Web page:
The United States Supreme Court issued their ruling today in a major lawsuit from 18 states that challenged the Affordable Care Act put in place by former President Barack Obama. reported Fox News.
This might come to a devastating blow to a vast number of Americans paying higher than normal premiums and/deductibles, but the Supreme Court ruled in a decision, 7-2, that Texas and the 17 other states “lacked standing to challenge its constitutionality.” The lawsuit also included two individuals who stood against the healthcare program that many Americans sometimes stated was overpriced and under-performing compared to their previous health insurances.
In other words, the Affordable Care Act remains in place, making this decision the third challenge that “Obamacare” has defeated and remained intact.
As stated on Fox News: “The states had argued that the law’s individual mandate was unconstitutional once it no longer carried a penalty because it had been justified as falling under the congressional power of taxation. They also claimed that the rest of the law could not survive without the mandate. “We do not reach these questions of the Act’s validity, however, for Texas and the other plaintiffs in this suit lack the standing necessary to raise them,” Justice Stephen Breyer wrote in the court’s opinion.”
President Joe Biden had urged the Supreme Court to keep “Obamacare” in place.
After today’s ruling by the Supreme Court, Vice President Kamala Harris’ spokeswoman, Sabrina Singh, stated: “The Affordable Care Act remains the law of the land and will continue to provide millions of Americans with healthcare. Today is a good day.”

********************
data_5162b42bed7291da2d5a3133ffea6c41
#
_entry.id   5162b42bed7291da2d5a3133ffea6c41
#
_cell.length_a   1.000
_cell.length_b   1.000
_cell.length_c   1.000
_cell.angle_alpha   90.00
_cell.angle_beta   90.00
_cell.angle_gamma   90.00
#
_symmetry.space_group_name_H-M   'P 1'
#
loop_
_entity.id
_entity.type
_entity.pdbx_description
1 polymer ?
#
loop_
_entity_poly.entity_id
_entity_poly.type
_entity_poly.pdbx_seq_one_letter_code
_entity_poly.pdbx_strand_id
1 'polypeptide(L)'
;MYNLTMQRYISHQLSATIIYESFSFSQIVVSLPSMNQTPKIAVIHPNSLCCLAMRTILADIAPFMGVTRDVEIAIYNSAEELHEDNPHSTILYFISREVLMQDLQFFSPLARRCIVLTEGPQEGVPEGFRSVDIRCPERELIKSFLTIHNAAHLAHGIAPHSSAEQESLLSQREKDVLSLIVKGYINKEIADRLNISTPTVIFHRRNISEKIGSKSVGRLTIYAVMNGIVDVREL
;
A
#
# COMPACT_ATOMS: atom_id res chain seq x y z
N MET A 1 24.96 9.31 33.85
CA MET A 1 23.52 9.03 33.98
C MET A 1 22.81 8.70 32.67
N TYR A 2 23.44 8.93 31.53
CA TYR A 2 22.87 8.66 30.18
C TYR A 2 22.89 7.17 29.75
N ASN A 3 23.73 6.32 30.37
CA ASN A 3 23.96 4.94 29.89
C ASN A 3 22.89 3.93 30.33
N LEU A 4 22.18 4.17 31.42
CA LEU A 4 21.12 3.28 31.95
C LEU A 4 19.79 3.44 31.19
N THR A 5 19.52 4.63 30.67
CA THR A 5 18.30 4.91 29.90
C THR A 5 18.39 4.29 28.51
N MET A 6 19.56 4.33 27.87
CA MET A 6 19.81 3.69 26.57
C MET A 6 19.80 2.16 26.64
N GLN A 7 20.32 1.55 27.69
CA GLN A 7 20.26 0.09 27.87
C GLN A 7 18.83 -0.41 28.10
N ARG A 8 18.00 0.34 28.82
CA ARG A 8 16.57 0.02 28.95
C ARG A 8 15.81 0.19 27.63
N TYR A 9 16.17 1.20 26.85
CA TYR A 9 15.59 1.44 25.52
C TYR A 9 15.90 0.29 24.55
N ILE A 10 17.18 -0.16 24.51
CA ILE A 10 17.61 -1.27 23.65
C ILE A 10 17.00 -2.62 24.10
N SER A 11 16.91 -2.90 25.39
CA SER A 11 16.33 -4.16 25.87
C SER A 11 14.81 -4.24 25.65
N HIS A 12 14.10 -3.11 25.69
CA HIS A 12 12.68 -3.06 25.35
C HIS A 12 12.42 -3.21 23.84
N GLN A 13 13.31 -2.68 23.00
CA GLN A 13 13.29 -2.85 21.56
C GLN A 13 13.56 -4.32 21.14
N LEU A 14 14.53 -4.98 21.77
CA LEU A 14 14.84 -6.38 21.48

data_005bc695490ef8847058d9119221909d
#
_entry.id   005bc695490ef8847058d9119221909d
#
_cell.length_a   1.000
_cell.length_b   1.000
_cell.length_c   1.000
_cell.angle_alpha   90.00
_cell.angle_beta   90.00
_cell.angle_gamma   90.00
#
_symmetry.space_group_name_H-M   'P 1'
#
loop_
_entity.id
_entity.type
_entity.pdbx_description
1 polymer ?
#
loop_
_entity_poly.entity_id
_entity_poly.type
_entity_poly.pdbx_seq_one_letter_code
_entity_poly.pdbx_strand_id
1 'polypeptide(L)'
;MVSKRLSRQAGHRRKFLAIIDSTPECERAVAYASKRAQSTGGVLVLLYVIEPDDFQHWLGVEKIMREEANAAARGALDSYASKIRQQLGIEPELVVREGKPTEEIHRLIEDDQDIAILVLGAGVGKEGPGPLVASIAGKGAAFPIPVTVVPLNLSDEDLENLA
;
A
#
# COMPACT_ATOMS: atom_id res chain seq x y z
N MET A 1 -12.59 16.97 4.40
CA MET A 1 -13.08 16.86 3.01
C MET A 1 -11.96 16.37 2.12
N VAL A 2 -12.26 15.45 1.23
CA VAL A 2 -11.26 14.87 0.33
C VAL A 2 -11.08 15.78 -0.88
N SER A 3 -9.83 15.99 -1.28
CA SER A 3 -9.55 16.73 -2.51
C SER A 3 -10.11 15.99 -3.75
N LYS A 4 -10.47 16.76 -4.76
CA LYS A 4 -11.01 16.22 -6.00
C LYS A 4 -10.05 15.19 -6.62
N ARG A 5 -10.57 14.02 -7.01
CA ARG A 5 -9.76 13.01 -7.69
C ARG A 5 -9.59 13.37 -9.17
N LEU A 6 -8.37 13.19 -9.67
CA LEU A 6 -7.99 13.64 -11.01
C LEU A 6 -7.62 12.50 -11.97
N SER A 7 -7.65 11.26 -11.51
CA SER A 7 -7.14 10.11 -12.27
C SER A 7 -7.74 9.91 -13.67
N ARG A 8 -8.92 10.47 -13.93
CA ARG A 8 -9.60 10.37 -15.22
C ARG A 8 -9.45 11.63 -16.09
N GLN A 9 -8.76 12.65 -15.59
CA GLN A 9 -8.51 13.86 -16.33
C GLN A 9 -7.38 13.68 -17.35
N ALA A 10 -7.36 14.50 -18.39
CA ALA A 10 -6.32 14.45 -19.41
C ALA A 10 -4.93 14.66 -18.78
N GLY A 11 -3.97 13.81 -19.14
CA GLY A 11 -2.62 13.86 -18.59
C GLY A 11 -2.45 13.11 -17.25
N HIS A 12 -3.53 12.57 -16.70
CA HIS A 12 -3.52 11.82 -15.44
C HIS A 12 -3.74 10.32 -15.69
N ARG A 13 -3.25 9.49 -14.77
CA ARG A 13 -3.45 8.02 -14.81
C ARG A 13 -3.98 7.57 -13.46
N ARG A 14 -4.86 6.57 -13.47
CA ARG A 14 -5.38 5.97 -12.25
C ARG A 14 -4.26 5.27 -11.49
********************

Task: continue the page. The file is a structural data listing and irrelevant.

Here’s a list of states who were against the Affordable Care Act, and also those who supported it:
Former President Barack Obama once said we can keep our doctors, but many later found out that wasn’t always the case with his healthcare plan, the Affordable Care Act.
Not only that, but many of Americans also found out that the “Affordable” part wasn’t really true either, as many people experienced paying higher premiums and much larger deductibles.
Those who chose not to have the insurance were forced to pay a monetary penalty until former President Donald Trump and Congress removed that in January 2019.
The Affordable Healthcare Act shook up the entire insurance market and caused a major rift with employers, as some would no longer offer full time work to employees because the cost of health insurance was too much and they risked losing their business.
Other companies resorted to hiring more part time employees and less full-timers.
The adjustment to the Affordable Care Act had a major impact on a lot of people both financially and at work.
For my personal costs, I went from paying $237 a month with AETNA and having a very low deducible and great coverage, to having a monthly premium of close to $400 and a deductible of $8000.
It also took a while for me to figure out which plan would actually include my doctor, and unfortunately – no plans that were affordable would include my dermatologist. So, my monthly bill went up and I wasn’t able to keep all my doctors.